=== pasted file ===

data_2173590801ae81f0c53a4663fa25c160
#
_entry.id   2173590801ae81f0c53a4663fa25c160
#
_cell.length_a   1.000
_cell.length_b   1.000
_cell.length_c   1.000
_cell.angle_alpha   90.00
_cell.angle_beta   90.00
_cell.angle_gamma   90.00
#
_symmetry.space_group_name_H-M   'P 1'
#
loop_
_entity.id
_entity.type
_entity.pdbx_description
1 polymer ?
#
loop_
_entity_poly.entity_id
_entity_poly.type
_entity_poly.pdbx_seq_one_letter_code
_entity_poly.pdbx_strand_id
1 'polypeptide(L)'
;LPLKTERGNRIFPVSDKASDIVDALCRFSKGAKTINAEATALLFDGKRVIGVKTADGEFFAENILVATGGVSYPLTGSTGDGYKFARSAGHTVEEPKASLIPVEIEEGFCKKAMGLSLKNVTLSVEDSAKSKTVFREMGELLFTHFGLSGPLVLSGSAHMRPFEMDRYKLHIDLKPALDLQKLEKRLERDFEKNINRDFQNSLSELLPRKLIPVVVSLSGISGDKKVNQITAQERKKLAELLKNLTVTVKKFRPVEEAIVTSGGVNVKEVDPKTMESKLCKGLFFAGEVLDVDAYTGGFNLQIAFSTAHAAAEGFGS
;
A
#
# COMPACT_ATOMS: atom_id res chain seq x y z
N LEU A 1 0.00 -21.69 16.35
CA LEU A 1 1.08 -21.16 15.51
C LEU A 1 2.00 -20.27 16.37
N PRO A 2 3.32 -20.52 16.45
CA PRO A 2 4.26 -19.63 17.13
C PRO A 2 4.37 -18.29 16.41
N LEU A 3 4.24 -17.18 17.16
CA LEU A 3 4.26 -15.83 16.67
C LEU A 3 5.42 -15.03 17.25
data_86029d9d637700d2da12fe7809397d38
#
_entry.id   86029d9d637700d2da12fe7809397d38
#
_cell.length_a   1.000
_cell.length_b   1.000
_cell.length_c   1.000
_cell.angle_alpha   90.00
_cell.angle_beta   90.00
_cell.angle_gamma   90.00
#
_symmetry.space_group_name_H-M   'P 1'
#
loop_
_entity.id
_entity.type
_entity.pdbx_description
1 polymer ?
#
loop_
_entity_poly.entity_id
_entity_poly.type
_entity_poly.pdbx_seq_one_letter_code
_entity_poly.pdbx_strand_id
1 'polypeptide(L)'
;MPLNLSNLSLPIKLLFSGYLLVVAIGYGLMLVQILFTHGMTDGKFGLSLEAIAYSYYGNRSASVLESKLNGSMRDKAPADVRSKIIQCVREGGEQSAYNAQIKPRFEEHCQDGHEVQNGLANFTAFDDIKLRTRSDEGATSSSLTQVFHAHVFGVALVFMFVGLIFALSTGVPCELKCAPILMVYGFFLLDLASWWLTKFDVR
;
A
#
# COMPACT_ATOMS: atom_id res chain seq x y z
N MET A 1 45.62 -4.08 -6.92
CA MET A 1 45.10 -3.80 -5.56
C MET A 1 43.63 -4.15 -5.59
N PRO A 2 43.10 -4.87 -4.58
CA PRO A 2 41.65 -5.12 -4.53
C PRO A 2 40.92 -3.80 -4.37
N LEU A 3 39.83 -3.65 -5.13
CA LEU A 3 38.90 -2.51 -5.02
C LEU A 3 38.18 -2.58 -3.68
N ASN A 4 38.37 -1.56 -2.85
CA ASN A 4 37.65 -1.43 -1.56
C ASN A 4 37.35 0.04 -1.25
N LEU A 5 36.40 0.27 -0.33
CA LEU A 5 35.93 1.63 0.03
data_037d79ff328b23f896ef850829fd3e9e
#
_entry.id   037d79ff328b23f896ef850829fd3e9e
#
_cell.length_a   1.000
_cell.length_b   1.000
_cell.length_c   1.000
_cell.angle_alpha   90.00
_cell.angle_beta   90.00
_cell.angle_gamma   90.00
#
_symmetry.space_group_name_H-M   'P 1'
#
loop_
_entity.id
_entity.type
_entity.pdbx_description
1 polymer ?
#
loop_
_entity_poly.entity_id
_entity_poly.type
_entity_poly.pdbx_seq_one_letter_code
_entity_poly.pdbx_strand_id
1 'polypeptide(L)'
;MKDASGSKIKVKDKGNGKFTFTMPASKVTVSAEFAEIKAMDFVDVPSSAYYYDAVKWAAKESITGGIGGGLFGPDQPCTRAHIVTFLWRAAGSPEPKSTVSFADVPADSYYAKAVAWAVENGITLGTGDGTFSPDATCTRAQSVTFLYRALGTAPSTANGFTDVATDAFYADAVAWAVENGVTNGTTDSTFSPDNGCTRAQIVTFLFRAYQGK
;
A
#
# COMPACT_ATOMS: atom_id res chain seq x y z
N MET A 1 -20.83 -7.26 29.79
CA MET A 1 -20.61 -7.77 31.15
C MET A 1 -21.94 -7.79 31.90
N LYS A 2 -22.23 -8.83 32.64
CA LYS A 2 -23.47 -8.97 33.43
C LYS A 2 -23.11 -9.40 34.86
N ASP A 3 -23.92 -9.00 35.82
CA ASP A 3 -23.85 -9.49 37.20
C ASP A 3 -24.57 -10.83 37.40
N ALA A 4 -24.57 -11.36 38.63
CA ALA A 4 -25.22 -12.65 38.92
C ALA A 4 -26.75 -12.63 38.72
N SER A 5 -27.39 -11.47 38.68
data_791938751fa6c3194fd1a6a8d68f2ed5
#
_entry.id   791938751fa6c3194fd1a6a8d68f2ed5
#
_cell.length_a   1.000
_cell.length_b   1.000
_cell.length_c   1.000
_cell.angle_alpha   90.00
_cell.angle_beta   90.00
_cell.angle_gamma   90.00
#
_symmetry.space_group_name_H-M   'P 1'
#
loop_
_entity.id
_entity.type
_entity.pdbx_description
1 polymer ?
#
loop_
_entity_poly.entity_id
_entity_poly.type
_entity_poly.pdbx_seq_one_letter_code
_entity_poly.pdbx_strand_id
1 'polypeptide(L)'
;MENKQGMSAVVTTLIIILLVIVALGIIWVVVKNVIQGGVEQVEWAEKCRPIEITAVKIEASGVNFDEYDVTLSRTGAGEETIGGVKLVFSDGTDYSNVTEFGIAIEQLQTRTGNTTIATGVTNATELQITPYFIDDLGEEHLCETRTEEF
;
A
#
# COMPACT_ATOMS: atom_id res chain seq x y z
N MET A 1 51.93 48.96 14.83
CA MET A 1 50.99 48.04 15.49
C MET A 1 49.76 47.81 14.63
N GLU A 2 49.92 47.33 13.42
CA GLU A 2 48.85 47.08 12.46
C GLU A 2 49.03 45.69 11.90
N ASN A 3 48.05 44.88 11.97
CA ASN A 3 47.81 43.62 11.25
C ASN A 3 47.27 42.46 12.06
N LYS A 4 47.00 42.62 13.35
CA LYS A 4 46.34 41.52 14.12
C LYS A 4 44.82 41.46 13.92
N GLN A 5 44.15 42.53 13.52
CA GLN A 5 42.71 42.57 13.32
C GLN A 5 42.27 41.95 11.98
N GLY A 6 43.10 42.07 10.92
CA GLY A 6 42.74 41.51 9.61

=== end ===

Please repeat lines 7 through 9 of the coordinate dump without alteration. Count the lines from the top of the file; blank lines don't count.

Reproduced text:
_cell.length_c   1.000
_cell.angle_alpha   90.00
_cell.angle_beta   90.00